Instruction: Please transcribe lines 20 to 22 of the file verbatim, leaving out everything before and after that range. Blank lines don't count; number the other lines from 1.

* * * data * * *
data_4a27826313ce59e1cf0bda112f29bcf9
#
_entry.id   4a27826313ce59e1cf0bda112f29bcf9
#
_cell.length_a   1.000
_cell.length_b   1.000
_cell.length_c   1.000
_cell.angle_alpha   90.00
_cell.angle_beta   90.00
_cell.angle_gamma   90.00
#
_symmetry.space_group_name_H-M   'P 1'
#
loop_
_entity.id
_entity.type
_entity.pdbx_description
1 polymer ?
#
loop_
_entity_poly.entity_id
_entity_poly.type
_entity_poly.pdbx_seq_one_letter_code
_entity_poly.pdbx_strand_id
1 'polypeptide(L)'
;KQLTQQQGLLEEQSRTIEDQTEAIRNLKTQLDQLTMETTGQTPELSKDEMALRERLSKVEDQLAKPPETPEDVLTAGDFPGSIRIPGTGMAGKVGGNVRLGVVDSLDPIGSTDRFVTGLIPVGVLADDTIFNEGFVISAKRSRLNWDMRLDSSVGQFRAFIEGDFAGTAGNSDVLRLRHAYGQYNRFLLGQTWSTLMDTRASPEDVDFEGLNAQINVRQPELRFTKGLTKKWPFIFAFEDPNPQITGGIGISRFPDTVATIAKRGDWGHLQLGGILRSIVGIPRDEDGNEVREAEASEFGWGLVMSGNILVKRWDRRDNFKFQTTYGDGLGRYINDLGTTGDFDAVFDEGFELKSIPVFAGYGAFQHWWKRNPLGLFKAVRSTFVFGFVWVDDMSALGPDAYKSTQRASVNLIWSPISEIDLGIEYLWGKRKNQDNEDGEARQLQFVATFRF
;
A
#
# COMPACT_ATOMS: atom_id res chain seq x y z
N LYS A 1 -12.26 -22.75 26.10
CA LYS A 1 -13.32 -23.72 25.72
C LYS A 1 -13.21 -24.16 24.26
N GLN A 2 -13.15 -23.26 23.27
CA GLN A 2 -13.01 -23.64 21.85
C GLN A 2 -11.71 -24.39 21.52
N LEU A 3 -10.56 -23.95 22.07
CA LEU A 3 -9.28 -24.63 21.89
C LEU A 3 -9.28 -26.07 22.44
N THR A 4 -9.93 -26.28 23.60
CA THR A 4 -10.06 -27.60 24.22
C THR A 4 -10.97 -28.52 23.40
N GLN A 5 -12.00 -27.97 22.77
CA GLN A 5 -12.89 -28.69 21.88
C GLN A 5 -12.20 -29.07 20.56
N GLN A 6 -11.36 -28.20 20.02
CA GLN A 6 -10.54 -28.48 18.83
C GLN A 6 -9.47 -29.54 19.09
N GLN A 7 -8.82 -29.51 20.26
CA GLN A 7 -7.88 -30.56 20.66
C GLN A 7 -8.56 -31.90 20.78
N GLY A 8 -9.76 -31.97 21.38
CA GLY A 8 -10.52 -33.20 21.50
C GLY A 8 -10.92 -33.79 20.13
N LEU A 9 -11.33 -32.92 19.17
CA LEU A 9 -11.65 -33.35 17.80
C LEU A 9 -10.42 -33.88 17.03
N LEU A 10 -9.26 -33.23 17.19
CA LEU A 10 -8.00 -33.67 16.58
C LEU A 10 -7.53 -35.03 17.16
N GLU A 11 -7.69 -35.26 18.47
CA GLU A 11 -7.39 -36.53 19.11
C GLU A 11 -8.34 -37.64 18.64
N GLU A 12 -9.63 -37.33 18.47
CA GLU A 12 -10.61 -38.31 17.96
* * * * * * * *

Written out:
loop_
_entity_poly.entity_id
_entity_poly.type